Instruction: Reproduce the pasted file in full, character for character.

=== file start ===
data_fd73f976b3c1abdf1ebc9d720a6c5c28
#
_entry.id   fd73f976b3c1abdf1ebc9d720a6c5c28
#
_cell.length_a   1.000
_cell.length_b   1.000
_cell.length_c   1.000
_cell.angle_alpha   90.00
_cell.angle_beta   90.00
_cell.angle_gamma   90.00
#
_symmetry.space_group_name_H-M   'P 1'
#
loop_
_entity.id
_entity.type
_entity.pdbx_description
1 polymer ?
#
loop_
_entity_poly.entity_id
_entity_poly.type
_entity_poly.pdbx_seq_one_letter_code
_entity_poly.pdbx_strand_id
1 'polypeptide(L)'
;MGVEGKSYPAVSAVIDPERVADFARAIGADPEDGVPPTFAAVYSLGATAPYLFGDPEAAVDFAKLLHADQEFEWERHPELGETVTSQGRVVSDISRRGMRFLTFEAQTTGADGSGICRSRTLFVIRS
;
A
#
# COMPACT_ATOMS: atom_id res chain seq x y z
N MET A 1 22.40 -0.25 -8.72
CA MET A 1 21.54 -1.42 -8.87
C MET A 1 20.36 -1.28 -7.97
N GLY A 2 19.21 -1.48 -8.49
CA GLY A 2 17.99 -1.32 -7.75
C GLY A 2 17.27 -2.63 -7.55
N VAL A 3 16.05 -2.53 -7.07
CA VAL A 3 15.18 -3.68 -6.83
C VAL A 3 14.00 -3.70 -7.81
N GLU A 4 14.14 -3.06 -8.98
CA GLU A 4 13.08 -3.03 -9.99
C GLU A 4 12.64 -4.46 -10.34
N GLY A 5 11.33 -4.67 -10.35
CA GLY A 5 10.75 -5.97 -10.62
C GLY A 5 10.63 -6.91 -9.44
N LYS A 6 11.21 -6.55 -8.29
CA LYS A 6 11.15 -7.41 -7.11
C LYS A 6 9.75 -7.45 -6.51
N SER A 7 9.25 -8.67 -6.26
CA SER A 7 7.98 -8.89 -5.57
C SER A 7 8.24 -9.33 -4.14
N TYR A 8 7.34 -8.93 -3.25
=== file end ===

data_fd73f976b3c1abdf1ebc9d720a6c5c28
#
_entry.id   fd73f976b3c1abdf1ebc9d720a6c5c28
#
_cell.length_a   1.000
_cell.length_b   1.000
_cell.length_c   1.000
_cell.angle_alpha   90.00
_cell.angle_beta   90.00
_cell.angle_gamma   90.00
#
_symmetry.space_group_name_H-M   'P 1'
#
loop_
_entity.id
_entity.type
_entity.pdbx_description
1 polymer ?
#
loop_
_entity_poly.entity_id
_entity_poly.type
_entity_poly.pdbx_seq_one_letter_code
_entity_poly.pdbx_strand_id
1 'polypeptide(L)'
;MGVEGKSYPAVSAVIDPERVADFARAIGADPEDGVPPTFAAVYSLGATAPYLFGDPEAAVDFAKLLHADQEFEWERHPELGETVTSQGRVVSDISRRGMRFLTFEAQTTGADGSGICRSRTLFVIRS
;
A
#
# COMPACT_ATOMS: atom_id res chain seq x y z
N MET A 1 22.40 -0.25 -8.72
CA MET A 1 21.54 -1.42 -8.87
C MET A 1 20.36 -1.28 -7.97
N GLY A 2 19.21 -1.48 -8.49
CA GLY A 2 17.99 -1.32 -7.75
C GLY A 2 17.27 -2.63 -7.55
N VAL A 3 16.05 -2.53 -7.07
CA VAL A 3 15.18 -3.68 -6.83
C VAL A 3 14.00 -3.70 -7.81
N GLU A 4 14.14 -3.06 -8.98
CA GLU A 4 13.08 -3.03 -9.99
C GLU A 4 12.64 -4.46 -10.34
N GLY A 5 11.33 -4.67 -10.35
CA GLY A 5 10.75 -5.97 -10.62
C GLY A 5 10.63 -6.91 -9.44
N LYS A 6 11.21 -6.55 -8.29
CA LYS A 6 11.15 -7.41 -7.11
C LYS A 6 9.75 -7.45 -6.51
N SER A 7 9.25 -8.67 -6.26
CA SER A 7 7.98 -8.89 -5.57
C SER A 7 8.24 -9.33 -4.14
N TYR A 8 7.34 -8.93 -3.25